Sunday, February 10, 2019

Greenhouse gas from livestock cut by over half in pilot study

Seaweed could make cows burp less methane and cut their carbon hoofprint - MIT Technology Review - James Temple:

November 23, 2018 - "In a wooden barn on the edge of campus at the University of California, Davis, ... Holstein dairy cows participated in a study to test a promising path to reducing methane emissions from livestock, a huge source of the greenhouse gases driving climate change. By adding a small amount of seaweed to the animals’ feed, researchers found, they could cut the cows’ methane production by nearly 60%.

"Each year, livestock production pumps out greenhouse gases with the equivalent warming effect of more than 7 gigatons of carbon dioxide, roughly the same global impact as the transportation industry. Nearly 40% of that is produced during digestion: cattle, goats, and sheep belch and pass methane, a highly potent, albeit relatively short-lived, greenhouse gas.

"If the reductions achieved in the UC Davis study could be applied across the worldwide livestock industry, it would eliminate nearly 2 gigatons of those emissions annually — about a quarter of United States’ total climate pollution.... Ermias Kebreab, an animal science professor at UC Davis who leads the work, is preparing to undertake a more ambitious study....

"In 2014, Australian researchers found that low doses of a red algae known as Asparagopsis taxiformis virtually eliminated methane production in lab experiments. Field trials with live sheep cut emissions as much as 80%, while the UC Davis experiment, the first on live cattle, showed a 58% reduction on average when a related seaweed made up 1% of their diet....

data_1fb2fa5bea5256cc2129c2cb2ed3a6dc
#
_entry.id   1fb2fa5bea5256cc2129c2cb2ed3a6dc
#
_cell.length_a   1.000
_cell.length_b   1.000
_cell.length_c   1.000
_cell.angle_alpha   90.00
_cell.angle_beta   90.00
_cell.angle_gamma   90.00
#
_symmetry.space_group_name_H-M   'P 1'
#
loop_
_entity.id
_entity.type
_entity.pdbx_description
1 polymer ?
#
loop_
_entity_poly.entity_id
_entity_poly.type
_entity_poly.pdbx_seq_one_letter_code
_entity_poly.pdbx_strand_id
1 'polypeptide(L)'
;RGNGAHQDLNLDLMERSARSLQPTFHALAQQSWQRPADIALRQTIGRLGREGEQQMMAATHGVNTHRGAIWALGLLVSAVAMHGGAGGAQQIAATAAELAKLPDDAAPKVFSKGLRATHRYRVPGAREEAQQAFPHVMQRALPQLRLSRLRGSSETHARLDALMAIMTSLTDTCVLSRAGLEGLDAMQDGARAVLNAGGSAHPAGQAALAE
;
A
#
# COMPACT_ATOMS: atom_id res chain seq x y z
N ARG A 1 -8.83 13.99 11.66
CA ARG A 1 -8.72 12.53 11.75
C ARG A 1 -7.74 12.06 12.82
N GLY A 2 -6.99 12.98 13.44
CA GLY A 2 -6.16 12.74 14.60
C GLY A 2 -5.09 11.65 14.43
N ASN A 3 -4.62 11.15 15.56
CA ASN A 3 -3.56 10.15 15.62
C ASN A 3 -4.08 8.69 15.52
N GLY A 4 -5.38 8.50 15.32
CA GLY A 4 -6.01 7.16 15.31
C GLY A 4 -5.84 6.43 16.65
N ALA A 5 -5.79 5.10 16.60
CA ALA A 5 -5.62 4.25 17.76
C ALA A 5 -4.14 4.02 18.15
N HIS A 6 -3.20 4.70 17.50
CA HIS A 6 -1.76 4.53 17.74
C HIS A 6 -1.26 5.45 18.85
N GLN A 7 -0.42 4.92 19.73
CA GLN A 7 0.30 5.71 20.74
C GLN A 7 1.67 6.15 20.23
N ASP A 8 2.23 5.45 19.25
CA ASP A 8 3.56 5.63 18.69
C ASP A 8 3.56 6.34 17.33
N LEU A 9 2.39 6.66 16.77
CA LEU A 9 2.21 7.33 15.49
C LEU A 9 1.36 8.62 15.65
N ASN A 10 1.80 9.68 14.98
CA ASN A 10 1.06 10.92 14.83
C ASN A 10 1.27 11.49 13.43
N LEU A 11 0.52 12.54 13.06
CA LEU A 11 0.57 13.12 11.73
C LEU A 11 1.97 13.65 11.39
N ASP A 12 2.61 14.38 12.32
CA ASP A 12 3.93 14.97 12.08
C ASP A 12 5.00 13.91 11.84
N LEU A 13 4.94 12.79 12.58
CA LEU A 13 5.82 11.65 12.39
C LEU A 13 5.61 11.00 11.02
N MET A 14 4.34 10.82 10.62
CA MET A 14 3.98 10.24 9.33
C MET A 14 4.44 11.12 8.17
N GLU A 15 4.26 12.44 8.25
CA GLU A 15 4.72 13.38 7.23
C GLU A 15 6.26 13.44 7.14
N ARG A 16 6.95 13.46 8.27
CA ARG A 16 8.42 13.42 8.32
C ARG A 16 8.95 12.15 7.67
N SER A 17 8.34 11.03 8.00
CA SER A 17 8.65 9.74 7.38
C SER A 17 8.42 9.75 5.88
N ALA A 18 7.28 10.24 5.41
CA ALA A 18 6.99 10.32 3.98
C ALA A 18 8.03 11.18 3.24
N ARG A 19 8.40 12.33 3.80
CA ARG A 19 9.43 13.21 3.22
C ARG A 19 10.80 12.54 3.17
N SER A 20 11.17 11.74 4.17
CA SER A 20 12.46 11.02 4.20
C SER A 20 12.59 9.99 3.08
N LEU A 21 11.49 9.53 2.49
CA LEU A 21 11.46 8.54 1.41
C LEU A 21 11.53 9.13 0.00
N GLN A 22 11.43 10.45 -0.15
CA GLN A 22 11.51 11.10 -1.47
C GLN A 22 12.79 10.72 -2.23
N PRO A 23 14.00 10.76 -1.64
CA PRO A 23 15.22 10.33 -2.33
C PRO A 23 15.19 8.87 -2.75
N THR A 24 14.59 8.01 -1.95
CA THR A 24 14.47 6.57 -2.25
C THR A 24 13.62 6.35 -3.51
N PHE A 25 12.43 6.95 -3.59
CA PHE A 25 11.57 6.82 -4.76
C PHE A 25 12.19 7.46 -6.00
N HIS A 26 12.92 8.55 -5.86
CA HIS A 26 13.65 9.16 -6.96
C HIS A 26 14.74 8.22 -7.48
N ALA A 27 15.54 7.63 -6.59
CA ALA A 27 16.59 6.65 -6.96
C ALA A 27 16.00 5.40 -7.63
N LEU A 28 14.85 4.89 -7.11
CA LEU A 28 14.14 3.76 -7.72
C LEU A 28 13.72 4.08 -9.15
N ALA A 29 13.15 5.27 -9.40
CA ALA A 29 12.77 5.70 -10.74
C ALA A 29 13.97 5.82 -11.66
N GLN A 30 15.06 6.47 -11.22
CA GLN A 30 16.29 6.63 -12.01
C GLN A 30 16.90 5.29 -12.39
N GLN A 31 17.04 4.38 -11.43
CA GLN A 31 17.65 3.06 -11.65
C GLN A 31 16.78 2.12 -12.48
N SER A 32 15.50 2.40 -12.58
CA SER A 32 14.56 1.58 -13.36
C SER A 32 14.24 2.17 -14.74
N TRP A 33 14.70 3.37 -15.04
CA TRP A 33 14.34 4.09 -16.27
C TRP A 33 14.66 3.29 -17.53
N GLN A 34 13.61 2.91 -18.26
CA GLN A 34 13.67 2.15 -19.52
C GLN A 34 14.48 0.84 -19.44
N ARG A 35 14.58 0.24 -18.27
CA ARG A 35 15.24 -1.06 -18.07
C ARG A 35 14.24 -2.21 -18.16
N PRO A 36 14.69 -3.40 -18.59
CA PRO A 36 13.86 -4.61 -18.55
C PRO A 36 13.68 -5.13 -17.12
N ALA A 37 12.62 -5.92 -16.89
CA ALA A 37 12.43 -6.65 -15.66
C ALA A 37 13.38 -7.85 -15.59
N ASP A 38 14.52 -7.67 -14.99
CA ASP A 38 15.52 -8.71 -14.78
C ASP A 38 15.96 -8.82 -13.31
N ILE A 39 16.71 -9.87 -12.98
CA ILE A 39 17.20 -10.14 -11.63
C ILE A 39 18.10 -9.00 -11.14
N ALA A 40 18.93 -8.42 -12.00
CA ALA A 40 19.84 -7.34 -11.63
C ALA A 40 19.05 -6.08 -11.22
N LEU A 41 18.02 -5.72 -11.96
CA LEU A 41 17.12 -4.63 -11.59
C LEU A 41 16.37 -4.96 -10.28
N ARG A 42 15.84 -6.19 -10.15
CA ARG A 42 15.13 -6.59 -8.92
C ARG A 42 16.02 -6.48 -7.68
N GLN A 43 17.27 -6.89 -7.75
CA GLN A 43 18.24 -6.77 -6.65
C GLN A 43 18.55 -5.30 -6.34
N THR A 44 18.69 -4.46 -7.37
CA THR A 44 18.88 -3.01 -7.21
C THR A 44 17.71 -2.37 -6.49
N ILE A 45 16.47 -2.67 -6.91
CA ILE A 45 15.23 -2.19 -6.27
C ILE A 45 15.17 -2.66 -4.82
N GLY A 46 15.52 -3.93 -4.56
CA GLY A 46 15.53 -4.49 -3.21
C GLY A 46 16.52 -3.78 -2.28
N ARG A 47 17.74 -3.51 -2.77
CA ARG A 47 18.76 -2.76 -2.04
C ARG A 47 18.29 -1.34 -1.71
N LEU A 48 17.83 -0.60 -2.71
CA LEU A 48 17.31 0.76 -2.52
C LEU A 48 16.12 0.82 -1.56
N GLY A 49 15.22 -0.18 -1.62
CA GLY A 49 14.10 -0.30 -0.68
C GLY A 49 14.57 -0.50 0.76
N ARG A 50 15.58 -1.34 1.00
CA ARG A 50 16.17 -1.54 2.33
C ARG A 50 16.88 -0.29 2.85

"Australis Aquaculture, a producer of ocean-farmed Asian sea bass based in Greenfield, Massachusetts, is attempting ... through a research project in Vietnam, dubbed Greener Grazing ... to grow seaweed off the coast of Vietnam. The plants would be placed within the type of plastic tube netting used to grow oysters, and suspended a few feet underwater — just deep enough to be protected from waves, but close enough to the sun for photosynthesis to drive growth.

"Meanwhile, DSM, the giant Dutch conglomerate, is working on a synthetic additive for the cows. A paper its researchers coauthored found that a methane inhibitor known as 3-nitrooxypropanol, or 3NOP, cut emissions by 30% in lactating Holsteins ... milk production wasn’t affected during the 12-week experiment, and as a bonus, the “spared methane energy” helped generate tissue, resulting in higher body weights. DSM Nutritional Products ... has already applied for US Food and Drug Administration approval to sell it in the United States."

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